Built as a private home in 1884, the Inn at Crystal Lake today is a landmark of hospitality in Eaton, New Hampshire.Photo Credit : Maggie Scarlett/Conway Daily Sun
This is probably our most popular space,” Tim Ostendorf tells me as we tour the 10-room inn that he and his partner, Bobby Barker, have operated for more than 20 years. The upstairs corner suite is cozy, but the draw is the view. Perfectly framed in the window is Eaton, New Hampshire’s famous Little White Church, and beyond that you can see the shimmering waters of Crystal Lake. “Folks who are getting married there love this view of the church.”
The historic church, now one of the most photographed in New England, was only five years old in 1884, when Nathaniel Palmer built this spacious Greek Revival charmer. Palmer soon started taking in summer travelers, and the place became known, rather predictably, as the Palmer House.
Nathaniel died in 1899, but the Palmer family carried the business forward into the 1940s. Along the way, the inn served dual purposes: It housed the town library for a time, and the post office, too. For a period in the 1960s and early 1970s, it operated as a boarding school. In 1986, new owners rechristened it the Inn at Crystal Lake.
In the late ’90s, Ostendorf was working for a software company and Barker had a job in housing development. They lived just outside Boston, but they purchased a vacation cottage in Conway, New Hampshire—perfect for weekend escapes. On one of those trips, they meandered through the village of Eaton, population 400. Largely unchanged for more than a century, Eaton is a kind of quiet eye at the center of a tourism storm, being just north of the Lakes Region, just south of the White Mountains, and only a stone’s throw from the Maine state line.
“There was something so charming in the way Route 153 snaked through the village, around the lake, past the church and the village store, and, of course, the inn,” says Ostendorf. When the couple discovered that the inn was for sale, they decided to buy it, even though neither of them had particularly relevant experience.
“I thought we were being crazy and spontaneous,” says Ostendorf, “so I was honestly surprised when so many of our friends responded to the big news with some version of ‘That’s great! You are finally doing what you’ve always wanted to do!’ I guess I had talked about it more than I realized.”
They took ownership of the inn on a Wednesday in July 2001. They had their first guests two days later, and they never looked back. They first operated it as a bed-and-breakfast, then opened their in-house restaurant in 2003. In 2005, Ostendorf, a classically trained baritone, launched his series of solo opera dinners.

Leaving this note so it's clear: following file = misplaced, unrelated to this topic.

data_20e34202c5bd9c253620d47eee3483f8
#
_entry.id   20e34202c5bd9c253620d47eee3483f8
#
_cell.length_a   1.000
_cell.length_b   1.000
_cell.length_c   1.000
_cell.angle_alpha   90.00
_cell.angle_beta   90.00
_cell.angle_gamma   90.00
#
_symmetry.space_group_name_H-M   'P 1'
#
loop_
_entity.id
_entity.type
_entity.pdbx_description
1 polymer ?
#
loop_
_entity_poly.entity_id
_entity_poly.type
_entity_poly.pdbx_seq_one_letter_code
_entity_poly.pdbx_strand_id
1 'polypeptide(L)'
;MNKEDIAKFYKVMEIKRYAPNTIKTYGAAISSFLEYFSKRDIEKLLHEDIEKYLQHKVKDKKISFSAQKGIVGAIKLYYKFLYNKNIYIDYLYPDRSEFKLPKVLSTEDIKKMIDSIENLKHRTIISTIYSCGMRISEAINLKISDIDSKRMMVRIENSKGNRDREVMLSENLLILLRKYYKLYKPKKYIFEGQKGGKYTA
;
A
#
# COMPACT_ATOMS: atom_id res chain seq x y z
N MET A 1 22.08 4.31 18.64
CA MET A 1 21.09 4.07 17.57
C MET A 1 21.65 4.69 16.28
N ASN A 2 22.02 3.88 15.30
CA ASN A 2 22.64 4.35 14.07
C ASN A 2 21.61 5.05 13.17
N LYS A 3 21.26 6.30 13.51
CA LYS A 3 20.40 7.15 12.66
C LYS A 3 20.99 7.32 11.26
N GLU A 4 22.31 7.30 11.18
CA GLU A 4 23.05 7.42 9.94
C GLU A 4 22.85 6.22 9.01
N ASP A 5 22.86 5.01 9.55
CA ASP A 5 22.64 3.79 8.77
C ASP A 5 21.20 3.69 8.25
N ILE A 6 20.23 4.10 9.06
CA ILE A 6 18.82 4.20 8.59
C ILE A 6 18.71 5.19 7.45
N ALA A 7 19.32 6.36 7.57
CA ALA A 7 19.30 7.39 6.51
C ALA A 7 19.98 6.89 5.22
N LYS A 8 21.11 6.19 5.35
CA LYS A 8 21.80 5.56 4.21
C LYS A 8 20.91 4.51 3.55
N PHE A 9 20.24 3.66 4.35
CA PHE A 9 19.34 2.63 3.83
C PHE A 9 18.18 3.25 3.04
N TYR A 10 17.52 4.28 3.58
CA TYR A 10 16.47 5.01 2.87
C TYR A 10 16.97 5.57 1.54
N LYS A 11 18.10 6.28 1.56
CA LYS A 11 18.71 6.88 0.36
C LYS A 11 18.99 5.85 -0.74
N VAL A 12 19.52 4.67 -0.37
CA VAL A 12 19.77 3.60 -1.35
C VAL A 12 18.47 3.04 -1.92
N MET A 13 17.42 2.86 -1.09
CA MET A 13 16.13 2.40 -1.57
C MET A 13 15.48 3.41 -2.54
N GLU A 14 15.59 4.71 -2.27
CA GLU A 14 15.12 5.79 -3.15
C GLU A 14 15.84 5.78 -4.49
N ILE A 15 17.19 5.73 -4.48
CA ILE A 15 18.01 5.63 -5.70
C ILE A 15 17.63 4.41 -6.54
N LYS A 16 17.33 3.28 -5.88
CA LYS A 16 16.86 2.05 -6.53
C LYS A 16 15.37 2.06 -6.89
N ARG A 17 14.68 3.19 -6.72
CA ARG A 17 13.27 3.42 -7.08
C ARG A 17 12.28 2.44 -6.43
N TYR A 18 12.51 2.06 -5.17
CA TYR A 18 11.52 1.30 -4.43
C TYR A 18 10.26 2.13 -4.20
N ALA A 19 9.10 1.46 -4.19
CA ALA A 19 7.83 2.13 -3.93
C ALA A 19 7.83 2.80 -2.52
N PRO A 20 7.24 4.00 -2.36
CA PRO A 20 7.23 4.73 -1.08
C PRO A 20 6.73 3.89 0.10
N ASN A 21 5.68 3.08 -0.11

“Those were such fun nights,” Ostendorf recalls. “Crazy, but fun. I’d be welcoming guests, then run into the back, change jackets, and come out to perform. It was insanity, but you do it because you don’t know that you can’t.”
When their chef left five years ago, Barker took over the kitchen full-time. It wasn’t until the pandemic slowdown that the couple had a moment to appreciate just how tired they were.
“Most inn owners last only a handful of years,” Ostendorf notes. “We’d been going strong for nearly two decades. That’s pretty good.”
During the shutdown, they made major upgrades, including the replacement of all the windows and installation of mini-split air-conditioning units. But when the pandemic was winding down and it was time to ramp back up, they couldn’t find the energy to return to the way things were. And that meant it was time to move on.
“Over the years, we imprinted our personalities on this place, and there is still so much untapped potential,” Ostendorf says. “There’s a lot going on in this little corner [of the state], and the inn is right at the heart of it…. All the attractions in Conway are only 15 minutes away. There are quality organizations like the Stone Mountain Arts Center, who have been great partners for us. There’s excellent infrastructure for someone to step in and hit the ground running. Or maybe there’s a different vision, and they’d take it somewhere new.”
Having fallen in love with the area, Ostendorf and Barker won’t be far away. They’ve purchased a rural property just down the road in Freedom, New Hampshire.
But a funny thing has happened on their way to Freedom. “When we reopened [the inn], we scaled down,” Ostendorf says. “We didn’t open the restaurant, so we’re a B&B again.” The inn was already on the market, but the pared-down operation agreed with them. “In this less ambitious model, we still get the fun of hosting guests, but we also get to go home at night. We can still get out and do things.
“So if the right person and the right offer come along, we’ll be excited to sell. But if it takes some time to get there, that might be OK, too.”
The Inn at Crystal Lake is being offered for $1.4 million. For information, contact Roger Turgeon at the Virtual Realty Group at 603-717-4851.